Colorado has recalled two anti-gun senators and sent a powerful message across America. Here, writing at National Review, Charles C.W. Cooke explains the national implications of the Colorado recall vote.
The national implications of this are significant. When Bill Clinton signed the 1994 “assault weapons” ban, he didn’t just lose the House, he also lost the argument for 20 years. Colorado was supposed to be the blueprint for other “purple” states. If gun control could be done here, then why not in Pennsylvania, or Nevada — or even Texas? Now, it will presumably be difficult to convince state legislatures in other parts of the country to touch the question of guns. Privately, defenders of Morse have shared with me that, while they wanted their man to win, they wish he hadn’t put the Democratic party in this position. This is wise. Gun control rarely works out well for the party.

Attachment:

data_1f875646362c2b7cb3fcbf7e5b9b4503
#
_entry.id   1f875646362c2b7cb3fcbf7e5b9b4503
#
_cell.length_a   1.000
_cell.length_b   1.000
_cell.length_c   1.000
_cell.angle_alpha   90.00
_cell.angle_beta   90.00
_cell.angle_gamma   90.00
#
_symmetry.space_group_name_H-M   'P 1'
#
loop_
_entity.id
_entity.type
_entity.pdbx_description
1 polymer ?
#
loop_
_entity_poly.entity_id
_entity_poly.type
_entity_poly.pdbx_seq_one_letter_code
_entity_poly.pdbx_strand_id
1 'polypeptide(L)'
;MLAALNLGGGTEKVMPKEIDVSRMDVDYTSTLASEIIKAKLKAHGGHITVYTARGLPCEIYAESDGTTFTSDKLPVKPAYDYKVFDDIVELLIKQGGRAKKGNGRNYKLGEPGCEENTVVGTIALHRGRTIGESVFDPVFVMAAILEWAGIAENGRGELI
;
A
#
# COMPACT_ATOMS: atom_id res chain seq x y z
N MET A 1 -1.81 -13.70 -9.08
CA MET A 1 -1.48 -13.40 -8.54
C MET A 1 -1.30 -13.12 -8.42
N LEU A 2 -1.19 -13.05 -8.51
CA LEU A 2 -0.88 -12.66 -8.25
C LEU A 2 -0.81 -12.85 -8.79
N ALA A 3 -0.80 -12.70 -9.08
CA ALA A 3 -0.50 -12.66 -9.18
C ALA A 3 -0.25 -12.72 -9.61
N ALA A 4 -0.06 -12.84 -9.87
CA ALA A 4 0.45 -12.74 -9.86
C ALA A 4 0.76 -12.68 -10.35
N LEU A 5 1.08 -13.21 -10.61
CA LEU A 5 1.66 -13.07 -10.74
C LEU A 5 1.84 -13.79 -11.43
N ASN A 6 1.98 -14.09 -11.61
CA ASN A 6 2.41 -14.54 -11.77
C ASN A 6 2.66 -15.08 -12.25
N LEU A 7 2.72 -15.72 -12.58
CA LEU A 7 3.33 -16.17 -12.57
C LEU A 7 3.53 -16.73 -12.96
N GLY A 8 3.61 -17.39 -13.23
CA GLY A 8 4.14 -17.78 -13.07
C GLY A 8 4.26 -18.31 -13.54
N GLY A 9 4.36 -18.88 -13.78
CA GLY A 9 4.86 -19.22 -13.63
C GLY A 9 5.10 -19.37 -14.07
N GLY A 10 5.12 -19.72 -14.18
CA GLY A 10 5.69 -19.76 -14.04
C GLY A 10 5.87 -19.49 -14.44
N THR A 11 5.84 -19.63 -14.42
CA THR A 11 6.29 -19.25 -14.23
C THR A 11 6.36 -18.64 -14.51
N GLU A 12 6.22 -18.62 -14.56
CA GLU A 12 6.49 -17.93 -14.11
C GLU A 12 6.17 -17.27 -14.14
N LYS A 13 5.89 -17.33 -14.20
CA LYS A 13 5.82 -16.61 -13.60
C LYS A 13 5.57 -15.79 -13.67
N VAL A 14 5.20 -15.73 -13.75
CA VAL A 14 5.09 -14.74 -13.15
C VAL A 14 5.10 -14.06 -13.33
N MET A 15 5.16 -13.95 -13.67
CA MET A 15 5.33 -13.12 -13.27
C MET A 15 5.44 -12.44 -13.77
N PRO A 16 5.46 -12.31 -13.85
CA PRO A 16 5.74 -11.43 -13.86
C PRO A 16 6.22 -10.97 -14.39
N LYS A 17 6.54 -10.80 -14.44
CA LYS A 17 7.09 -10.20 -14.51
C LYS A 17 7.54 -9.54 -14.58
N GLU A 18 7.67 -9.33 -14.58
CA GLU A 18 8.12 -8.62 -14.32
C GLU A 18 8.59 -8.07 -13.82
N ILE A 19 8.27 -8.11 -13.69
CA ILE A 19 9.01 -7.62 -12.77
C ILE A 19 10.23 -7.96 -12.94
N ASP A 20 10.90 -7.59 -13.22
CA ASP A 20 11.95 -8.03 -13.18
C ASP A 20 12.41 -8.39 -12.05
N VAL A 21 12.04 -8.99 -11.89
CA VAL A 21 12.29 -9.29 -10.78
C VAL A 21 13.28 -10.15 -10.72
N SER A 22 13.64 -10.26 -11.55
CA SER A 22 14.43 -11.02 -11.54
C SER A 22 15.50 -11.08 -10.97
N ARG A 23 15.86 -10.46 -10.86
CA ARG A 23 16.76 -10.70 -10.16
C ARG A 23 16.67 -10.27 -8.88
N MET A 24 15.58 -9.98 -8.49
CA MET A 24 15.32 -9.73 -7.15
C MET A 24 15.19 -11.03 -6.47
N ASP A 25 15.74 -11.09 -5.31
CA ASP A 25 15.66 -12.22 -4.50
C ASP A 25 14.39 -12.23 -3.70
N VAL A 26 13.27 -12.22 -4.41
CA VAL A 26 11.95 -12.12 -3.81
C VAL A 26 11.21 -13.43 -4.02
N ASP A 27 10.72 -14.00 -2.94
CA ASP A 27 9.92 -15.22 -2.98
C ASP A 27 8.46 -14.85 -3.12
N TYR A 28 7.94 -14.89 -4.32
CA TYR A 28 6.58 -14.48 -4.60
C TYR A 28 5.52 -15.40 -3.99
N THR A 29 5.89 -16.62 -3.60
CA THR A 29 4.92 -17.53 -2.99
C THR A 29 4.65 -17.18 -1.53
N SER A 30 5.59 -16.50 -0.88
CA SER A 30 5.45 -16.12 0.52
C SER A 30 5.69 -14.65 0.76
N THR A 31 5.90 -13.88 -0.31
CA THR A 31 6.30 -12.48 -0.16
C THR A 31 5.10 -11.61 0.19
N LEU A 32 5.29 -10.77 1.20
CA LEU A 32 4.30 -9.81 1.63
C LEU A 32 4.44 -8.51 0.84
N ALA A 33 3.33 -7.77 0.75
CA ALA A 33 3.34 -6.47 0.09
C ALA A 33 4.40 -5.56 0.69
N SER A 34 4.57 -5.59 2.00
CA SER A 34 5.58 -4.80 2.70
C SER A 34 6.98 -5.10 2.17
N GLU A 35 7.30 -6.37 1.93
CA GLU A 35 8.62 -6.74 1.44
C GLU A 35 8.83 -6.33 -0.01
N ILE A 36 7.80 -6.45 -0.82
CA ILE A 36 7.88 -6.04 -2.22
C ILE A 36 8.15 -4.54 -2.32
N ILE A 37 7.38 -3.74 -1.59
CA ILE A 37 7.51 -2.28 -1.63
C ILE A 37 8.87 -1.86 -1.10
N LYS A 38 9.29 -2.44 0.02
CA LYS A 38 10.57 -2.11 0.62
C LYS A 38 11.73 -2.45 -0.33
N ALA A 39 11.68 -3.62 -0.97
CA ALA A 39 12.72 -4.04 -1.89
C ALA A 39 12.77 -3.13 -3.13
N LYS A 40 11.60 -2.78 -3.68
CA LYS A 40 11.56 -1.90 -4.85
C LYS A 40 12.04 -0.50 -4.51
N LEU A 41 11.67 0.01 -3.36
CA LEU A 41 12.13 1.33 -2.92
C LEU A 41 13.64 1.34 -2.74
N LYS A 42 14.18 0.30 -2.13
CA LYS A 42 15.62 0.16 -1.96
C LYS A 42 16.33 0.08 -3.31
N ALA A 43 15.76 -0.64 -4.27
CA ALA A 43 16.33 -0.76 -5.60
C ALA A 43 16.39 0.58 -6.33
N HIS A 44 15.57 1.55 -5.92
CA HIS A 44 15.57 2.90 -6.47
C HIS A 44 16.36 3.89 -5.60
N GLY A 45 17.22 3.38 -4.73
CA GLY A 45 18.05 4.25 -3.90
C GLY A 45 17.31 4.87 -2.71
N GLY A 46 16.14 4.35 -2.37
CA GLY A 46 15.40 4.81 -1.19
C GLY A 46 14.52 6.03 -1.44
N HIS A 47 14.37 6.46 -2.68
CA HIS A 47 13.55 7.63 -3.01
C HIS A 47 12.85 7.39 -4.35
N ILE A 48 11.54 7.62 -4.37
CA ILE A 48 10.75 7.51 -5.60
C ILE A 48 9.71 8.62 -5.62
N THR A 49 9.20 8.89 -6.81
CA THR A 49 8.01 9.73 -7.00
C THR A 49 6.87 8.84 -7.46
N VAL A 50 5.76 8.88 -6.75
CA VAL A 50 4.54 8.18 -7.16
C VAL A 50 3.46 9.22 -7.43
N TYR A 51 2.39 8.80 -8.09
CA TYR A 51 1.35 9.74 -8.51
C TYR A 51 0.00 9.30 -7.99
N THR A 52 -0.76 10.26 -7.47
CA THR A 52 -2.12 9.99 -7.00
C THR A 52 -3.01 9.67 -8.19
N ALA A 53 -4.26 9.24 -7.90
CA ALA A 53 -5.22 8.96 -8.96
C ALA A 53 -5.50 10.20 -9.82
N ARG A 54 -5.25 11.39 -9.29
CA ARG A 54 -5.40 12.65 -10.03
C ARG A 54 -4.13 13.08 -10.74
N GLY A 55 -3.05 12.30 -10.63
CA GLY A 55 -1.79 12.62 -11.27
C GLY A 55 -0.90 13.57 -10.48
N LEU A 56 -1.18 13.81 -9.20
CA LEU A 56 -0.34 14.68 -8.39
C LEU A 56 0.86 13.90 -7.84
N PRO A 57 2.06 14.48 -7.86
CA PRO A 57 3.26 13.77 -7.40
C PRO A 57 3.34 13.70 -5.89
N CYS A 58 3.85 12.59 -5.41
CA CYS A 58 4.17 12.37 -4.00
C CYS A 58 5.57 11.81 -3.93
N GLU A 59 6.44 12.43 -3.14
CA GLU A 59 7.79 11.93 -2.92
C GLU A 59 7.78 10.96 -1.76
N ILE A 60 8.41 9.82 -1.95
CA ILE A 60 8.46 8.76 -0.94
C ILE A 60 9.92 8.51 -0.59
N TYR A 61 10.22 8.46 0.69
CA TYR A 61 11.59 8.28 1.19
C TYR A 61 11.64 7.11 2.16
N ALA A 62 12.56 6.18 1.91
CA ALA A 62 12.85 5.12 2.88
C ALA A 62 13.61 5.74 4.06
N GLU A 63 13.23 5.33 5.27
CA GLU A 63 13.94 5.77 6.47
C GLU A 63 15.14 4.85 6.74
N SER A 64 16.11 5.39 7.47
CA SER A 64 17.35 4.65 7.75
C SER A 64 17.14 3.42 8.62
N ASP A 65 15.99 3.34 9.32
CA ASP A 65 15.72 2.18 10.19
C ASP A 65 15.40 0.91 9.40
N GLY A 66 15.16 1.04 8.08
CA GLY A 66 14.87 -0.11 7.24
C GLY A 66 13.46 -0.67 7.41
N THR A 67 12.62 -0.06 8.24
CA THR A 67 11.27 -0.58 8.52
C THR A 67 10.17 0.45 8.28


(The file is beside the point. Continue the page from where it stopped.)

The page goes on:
Latest posts by Richard C. Young (see all)
- Crisis at Vanguard: Part I - December 9, 2016
- Intelligence on Retired Marine Gen. Mattis from Cato’s Chris Preble - December 8, 2016
- Islam Poses a Huge Risk to the U.S. - December 8, 2016